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Ontario Delays Cannabis Stores Until April 2019, Will Rely On Online Sales Beginning In October

Ontario residents will have to wait a while longer before they can set foot in a legal marijuana retailer. Earlier today, provincial officials announced that Ontario would adopt a private retail system, abandoning the public model that was set to launch on October 17th.

Under the previous administration of Premier Kathleen Wynne, Ontario was set to establish provincially-owned stores operated by the same crown corporation that handles the monopoly on liquor sales in Ontario. But the incoming Ford government opposed those plans. And instead of changing the system down the line, they've decided to start from scratch.

That change of plans will cost the province a lot of time. But officials from the Ford government insist that they will be ready to handle sales on day one - albeit not in stores.

"We are here to say that Ontario will be ready," Attorney General Caroline Mulroney said during a press conference. "On October 17th, Ontario will be ready."

Online sales only

But they won't be ready with physical stores. Instead, cannabis consumers will have to order marijuana online through a website operated by the Ontario Cannabis Store, which was originally supposed to be the province's retailer. Despite that abrupt change, Finance Minister Vic Fedeli insisted that the launch on October 17th will be smooth.

“We have every confidence in the Ontario Cannabis Store to safely sell cannabis online with safe home delivery across the province, including a robust clarification system,” he said. "Over the longer term, Ontario will move toward enabling private retail cannabis. The government of Ontario will not be in the business of running public cannabis stores."

That longer term will stretch into next spring - or later. Private retailers "will be ready on April 1, 2019, if [the new legislation] is passed quickly," according to Minister Fedeli.

But before it can be passed, the province plans to consult stakeholders across the province to revamp Ontario's regulations. That will involve developing a licensing system for private retailers, determining where pot shops can operate in a municipality, setting prices and taxes for cannabis and crafting other rules and regs that will have to be hammered out into a bill and passed all in less than 7 months.

Jurisdictions can ban retailers

Whether or not you'll be able to buy cannabis in any given jurisdiction is up to the individual city or town because the Ford government is giving every municipality a one-time chance to opt-out of legalization all together. That means cannabis sales could be legal in one city while the next one over still prohibits marijuana retailers within its boundaries.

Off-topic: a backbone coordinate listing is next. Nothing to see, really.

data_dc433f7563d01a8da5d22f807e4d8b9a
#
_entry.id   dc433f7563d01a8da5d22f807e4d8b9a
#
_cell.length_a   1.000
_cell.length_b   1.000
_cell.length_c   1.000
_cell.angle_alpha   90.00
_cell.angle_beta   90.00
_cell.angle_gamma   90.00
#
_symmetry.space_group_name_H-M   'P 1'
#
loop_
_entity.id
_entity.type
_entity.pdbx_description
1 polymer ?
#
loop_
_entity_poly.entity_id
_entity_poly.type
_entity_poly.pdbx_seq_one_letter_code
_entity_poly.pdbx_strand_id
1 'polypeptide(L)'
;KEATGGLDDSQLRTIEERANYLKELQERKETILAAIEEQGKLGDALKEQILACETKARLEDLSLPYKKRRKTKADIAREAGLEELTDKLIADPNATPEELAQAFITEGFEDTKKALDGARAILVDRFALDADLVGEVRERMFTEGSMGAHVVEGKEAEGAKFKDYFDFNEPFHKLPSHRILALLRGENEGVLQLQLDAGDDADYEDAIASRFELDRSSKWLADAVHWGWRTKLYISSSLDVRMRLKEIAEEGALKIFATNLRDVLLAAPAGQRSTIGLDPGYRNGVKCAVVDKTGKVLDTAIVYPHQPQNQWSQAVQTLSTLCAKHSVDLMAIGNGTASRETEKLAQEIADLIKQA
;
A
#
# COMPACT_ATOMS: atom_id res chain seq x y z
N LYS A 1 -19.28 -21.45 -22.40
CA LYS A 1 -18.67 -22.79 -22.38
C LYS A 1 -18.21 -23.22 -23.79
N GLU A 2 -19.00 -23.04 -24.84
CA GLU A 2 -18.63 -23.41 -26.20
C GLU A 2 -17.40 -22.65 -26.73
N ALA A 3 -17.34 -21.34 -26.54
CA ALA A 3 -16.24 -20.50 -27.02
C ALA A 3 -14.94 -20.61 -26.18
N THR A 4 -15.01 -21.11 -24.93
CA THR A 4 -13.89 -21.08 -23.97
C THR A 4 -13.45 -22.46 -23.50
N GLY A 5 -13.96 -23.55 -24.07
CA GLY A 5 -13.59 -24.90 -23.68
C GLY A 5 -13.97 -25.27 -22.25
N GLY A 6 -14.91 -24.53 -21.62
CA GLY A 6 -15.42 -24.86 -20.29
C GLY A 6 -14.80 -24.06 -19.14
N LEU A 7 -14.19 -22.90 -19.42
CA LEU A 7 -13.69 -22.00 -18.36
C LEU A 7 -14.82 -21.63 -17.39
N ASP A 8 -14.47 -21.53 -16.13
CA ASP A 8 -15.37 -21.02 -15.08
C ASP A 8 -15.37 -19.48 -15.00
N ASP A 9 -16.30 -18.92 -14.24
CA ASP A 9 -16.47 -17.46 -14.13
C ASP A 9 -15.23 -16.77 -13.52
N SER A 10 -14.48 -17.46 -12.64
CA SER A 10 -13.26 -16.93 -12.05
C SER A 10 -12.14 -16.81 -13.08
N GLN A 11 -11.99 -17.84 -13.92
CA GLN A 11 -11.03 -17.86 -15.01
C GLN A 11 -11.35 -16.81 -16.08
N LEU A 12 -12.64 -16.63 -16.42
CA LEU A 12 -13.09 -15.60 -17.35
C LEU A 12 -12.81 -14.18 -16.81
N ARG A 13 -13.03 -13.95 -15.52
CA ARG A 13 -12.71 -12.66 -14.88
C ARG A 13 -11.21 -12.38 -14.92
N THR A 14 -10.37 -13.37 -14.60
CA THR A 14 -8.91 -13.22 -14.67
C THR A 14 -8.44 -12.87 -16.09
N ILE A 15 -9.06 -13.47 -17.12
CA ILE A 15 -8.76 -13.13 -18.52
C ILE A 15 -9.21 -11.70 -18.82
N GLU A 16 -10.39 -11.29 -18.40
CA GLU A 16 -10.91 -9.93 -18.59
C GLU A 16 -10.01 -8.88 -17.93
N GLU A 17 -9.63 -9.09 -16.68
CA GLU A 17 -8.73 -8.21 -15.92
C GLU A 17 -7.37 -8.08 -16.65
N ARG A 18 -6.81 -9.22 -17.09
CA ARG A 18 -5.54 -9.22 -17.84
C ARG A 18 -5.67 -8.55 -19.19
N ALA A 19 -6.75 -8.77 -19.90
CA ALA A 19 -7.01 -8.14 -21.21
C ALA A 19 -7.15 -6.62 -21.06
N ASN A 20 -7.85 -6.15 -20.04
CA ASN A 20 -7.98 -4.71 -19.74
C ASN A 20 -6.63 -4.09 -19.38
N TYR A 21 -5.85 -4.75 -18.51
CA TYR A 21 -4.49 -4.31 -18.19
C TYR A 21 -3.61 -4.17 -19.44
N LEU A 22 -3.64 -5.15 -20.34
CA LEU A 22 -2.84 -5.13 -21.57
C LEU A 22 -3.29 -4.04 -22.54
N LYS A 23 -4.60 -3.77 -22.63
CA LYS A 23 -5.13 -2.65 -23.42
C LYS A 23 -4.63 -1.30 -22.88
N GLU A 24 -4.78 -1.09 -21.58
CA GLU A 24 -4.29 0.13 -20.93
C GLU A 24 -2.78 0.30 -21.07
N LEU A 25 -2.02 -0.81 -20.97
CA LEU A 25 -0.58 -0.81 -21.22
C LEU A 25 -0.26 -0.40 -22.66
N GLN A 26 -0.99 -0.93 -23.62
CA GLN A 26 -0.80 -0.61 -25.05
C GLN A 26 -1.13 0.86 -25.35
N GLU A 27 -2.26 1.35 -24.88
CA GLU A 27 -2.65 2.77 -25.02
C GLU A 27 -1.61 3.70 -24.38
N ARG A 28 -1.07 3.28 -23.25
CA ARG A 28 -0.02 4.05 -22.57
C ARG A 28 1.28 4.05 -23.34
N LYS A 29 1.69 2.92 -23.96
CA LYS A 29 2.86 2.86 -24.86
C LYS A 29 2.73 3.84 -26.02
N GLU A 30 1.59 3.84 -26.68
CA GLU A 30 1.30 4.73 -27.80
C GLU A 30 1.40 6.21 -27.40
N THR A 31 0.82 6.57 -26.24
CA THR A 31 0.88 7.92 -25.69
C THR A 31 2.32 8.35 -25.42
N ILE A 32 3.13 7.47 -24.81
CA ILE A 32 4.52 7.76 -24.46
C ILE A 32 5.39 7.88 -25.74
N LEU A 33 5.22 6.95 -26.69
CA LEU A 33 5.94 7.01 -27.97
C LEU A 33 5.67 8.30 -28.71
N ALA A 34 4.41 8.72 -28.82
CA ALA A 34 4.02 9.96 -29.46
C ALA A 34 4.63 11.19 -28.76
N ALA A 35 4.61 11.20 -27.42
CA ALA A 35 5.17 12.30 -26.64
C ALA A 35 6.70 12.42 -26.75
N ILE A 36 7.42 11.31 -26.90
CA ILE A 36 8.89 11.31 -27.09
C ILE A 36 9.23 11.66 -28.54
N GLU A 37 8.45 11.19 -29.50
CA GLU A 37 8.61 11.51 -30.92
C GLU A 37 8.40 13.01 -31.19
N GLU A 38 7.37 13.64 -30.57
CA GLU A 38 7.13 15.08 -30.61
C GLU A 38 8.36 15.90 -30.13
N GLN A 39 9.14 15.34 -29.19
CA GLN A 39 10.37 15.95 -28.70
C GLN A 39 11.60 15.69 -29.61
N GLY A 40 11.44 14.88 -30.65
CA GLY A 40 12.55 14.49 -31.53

Combating the black market

Minister Fedeli defended the decision to delay the launch of the retail market by noting that most frequent cannabis consumers have voiced strong support for a private system. So the Ford government thinks they can combat the black market best by implementing the system that consumers want. Of course, getting them what they want when they want it is also crucial. So the issue of convenience could keep the black market in business for some time.

But the Ontario government plans to cut illicit cannabis sales out of the picture by prosecuting illegal pot shops. 

"The cannabis dispensaries and storefronts that are open today are illegal, and they will remain illegal after October 17," Minister Fedeli warned. "On October 17, the only legal and safe place to buy cannabis will be through the Ontario Cannabis Store website. This will be followed by private retail stores."

And when those open, the "the Ontario Cannabis Store will continue to serve as the wholesaler to private businesses," Fedeli added, saying that they will "introduce seal" to help Ontarians idenfity legal from illegal cannabis. "Consumers can look to this seal to tell them that they are buying from a legal channel....To those engaged in the underground today, our message is simple: stop."

Many questions remain unanswered

During the question period, the officials dodged several questions about how long the consultation process will take, when municipalities will have to decide whether to opt in or out, and even how the government intends to establish licenses, set prices and figure out where stores will operate, put all of that into a bill and pass it all within 8 months.

Instead, they asserted that they would be taking this time to consult with businesses, municipalities and Indigenous communities on how to create the best possible roll-out.

Addressing the press, Attorney General Caroline Mulroney affirmed that the province’s primary focus would be on protecting the province’s youth, stating that “no compromise or expense” would be spared to that end.


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